“I am definitely not really sure what’s going on this weekend,” a ...
Authored By Nick Baker
September 09, 2022
“I am definitely not really sure what’s going on this weekend,” a student told Young America’s Foundation Spokeswoman Kara Zupkus when asked if he knows what major anniversary is coming up this weekend.
Zupkus returned to the sidewalks of George Mason University this week to find out whether schools are doing a good enough job of educating their students about the fateful events that unfolded nearly 21 years ago on September 11, 2001.
Most students were vaguely familiar with the most basic details of the tragedy, but only a few were able to correctly answer Zupkus’ questions about which terrorist group was responsible for the attacks, and what the terrorist group’s motives were.
“I personally have no idea,” one student said.
“I guess to terrorize, I don’t know, I guess,” another answered.
The final question Zupkus asked each student was whether they think their schools are doing enough to memorialize and educate the youngest generations about the attacks. The general consensus was a resounding “no.”
“They don’t really teach about it, and doing this interview kind of shows me how little I actually knew about it,” a student told Zupkus. “It’s kind of scary, because it was such a huge event that’s still affecting the U.S.,” she continued.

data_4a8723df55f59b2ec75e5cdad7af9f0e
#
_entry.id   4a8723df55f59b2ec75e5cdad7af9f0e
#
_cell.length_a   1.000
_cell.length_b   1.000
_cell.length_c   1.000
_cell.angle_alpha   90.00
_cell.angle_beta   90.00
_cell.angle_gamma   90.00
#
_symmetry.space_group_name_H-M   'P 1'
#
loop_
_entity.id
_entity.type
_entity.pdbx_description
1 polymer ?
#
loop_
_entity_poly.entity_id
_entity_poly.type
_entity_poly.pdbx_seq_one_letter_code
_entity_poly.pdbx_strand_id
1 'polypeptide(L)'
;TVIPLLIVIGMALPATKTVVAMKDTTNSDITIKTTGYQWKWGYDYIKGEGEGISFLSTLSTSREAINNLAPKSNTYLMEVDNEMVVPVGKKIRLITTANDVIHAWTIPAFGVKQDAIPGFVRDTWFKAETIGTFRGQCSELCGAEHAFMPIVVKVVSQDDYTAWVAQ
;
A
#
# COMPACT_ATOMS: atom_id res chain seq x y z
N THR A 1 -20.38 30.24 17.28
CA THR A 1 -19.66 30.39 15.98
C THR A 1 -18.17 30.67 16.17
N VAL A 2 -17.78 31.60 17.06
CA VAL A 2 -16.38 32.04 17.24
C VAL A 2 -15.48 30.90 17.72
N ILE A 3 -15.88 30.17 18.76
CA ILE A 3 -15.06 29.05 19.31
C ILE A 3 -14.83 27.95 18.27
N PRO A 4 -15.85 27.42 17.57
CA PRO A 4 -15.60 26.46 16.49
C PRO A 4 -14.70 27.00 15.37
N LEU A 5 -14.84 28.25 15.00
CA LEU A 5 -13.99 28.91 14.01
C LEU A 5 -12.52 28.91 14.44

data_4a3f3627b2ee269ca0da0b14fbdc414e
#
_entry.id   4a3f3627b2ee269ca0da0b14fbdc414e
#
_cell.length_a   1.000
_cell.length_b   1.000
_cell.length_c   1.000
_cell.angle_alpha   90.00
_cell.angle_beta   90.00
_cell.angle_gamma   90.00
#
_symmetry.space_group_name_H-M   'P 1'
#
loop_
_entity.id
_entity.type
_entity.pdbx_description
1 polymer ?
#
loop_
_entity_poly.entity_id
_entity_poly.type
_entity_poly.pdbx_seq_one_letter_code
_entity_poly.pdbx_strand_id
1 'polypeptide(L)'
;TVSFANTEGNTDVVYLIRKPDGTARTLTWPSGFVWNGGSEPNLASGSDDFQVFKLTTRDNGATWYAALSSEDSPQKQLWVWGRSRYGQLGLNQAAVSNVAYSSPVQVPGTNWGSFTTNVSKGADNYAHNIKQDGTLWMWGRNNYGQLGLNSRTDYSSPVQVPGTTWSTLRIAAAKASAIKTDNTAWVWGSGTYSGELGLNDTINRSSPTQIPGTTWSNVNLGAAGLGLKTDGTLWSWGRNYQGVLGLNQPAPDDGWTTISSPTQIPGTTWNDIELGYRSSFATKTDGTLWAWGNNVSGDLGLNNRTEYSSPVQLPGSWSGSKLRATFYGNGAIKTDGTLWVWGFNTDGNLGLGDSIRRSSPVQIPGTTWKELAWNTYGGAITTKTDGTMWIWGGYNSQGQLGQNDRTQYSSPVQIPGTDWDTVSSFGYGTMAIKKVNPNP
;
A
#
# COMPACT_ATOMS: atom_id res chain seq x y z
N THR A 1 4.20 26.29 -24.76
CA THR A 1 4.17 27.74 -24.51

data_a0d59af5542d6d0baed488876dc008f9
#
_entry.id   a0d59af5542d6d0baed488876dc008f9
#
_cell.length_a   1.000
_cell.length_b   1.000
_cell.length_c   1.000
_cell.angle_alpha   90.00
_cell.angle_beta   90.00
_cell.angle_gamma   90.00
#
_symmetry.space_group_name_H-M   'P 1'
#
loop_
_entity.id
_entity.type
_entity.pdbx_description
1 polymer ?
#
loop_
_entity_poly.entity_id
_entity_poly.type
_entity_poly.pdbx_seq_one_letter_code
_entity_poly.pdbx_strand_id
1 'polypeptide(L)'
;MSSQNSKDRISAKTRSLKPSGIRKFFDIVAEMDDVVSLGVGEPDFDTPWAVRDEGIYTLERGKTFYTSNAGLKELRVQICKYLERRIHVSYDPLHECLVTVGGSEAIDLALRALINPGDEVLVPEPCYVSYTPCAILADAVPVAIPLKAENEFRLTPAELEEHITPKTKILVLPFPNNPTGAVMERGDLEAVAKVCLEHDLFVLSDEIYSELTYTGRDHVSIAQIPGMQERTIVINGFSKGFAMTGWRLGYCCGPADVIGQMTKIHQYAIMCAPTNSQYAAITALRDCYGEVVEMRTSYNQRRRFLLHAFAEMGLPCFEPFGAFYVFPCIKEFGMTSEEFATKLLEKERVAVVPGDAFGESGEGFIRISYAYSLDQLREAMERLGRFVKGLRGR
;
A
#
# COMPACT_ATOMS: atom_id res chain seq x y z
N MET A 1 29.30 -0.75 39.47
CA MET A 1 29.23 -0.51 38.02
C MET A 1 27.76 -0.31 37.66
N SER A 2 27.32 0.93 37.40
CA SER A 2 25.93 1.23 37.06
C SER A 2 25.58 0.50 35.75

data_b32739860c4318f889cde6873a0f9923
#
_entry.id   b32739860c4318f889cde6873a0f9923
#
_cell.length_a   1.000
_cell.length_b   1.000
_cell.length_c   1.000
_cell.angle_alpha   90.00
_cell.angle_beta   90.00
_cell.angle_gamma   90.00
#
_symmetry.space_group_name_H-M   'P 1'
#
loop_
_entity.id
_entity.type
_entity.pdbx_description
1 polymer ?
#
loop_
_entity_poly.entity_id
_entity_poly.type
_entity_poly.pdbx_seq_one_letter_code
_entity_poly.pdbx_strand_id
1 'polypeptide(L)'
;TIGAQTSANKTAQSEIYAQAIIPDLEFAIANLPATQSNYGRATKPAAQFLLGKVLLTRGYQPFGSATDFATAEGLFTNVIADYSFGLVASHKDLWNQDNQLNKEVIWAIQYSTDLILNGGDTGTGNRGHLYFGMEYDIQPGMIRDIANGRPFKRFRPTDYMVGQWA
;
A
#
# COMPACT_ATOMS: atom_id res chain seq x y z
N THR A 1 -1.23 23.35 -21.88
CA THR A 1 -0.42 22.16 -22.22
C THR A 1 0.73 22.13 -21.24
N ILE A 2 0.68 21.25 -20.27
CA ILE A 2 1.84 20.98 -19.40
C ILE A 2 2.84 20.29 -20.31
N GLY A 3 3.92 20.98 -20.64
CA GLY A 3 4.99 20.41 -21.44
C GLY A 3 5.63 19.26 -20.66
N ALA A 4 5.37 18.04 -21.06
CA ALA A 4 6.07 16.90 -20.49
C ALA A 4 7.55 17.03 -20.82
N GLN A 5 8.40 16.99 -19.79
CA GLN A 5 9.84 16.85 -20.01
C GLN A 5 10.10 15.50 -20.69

One student was concerned that giving the anniversary too much attention could be harmful:
“I kind of think there’s a big issue of it becoming, like, moral panic in a way to marginalize a group of people.”
We’ve reached the point at which most current college students were not yet alive when 2,977 innocent Americans were murdered at the hands of radical Islamists. Only a portion of the current class of college seniors had already been born–and of those who were, the vast majority were less than a year old. Nevertheless, it is important that students are taught about this tragedy and that they remember the thousands of lives that were lost.
“My generation is too young to remember 9/11, with the majority of us, myself included, born after the attacks,” Jaryn Crouson, chairwoman of Young Americans for Freedom at Michigan State University, told YAF. “Unless we take steps to remember, the memory of that horrific event will die with Generation Z. It is crucial for us to live up to the promise that our parents made: we must never forget,” she concluded.